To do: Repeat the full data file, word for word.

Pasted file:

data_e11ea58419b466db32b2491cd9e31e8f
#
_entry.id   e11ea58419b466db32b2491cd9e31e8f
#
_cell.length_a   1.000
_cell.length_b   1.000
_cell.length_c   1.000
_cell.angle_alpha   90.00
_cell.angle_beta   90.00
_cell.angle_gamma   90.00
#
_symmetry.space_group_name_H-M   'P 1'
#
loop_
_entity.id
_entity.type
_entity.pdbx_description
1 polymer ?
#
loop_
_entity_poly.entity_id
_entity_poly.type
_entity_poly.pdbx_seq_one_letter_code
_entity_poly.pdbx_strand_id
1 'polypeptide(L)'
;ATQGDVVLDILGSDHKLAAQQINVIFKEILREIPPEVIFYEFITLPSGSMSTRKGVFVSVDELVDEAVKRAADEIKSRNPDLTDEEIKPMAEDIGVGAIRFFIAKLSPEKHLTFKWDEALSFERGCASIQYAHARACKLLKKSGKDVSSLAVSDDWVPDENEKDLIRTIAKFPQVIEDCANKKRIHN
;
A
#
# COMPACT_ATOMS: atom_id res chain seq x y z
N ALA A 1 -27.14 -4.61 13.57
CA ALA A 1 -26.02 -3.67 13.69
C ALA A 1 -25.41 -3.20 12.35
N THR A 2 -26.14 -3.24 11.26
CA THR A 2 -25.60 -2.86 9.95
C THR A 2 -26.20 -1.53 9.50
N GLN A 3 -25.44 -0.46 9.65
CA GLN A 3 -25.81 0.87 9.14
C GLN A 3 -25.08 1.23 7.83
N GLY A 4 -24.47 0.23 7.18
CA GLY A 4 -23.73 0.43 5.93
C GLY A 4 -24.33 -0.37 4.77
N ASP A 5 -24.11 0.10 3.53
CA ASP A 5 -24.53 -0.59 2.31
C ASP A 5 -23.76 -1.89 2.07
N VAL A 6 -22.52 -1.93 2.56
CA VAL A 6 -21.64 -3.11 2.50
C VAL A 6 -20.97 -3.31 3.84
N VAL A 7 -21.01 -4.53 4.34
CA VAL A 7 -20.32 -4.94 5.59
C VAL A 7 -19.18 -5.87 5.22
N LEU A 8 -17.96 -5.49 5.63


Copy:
data_e11ea58419b466db32b2491cd9e31e8f
#
_entry.id   e11ea58419b466db32b2491cd9e31e8f
#
_cell.length_a   1.000
_cell.length_b   1.000
_cell.length_c   1.000
_cell.angle_alpha   90.00
_cell.angle_beta   90.00
_cell.angle_gamma   90.00
#
_symmetry.space_group_name_H-M   'P 1'
#
loop_
_entity.id
_entity.type
_entity.pdbx_description
1 polymer ?
#
loop_
_entity_poly.entity_id
_entity_poly.type
_entity_poly.pdbx_seq_one_letter_code
_entity_poly.pdbx_strand_id
1 'polypeptide(L)'
;ATQGDVVLDILGSDHKLAAQQINVIFKEILREIPPEVIFYEFITLPSGSMSTRKGVFVSVDELVDEAVKRAADEIKSRNPDLTDEEIKPMAEDIGVGAIRFFIAKLSPEKHLTFKWDEALSFERGCASIQYAHARACKLLKKSGKDVSSLAVSDDWVPDENEKDLIRTIAKFPQVIEDCANKKRIHN
;
A
#
# COMPACT_ATOMS: atom_id res chain seq x y z
N ALA A 1 -27.14 -4.61 13.57
CA ALA A 1 -26.02 -3.67 13.69
C ALA A 1 -25.41 -3.20 12.35
N THR A 2 -26.14 -3.24 11.26
CA THR A 2 -25.60 -2.86 9.95
C THR A 2 -26.20 -1.53 9.50
N GLN A 3 -25.44 -0.46 9.65
CA GLN A 3 -25.81 0.87 9.14
C GLN A 3 -25.08 1.23 7.83
N GLY A 4 -24.47 0.23 7.18
CA GLY A 4 -23.73 0.43 5.93
C GLY A 4 -24.33 -0.37 4.77
N ASP A 5 -24.11 0.10 3.53
CA ASP A 5 -24.53 -0.59 2.31
C ASP A 5 -23.76 -1.89 2.07
N VAL A 6 -22.52 -1.93 2.56
CA VAL A 6 -21.64 -3.11 2.50
C VAL A 6 -20.97 -3.31 3.84
N VAL A 7 -21.01 -4.53 4.34
CA VAL A 7 -20.32 -4.94 5.59
C VAL A 7 -19.18 -5.87 5.22
N LEU A 8 -17.96 -5.49 5.63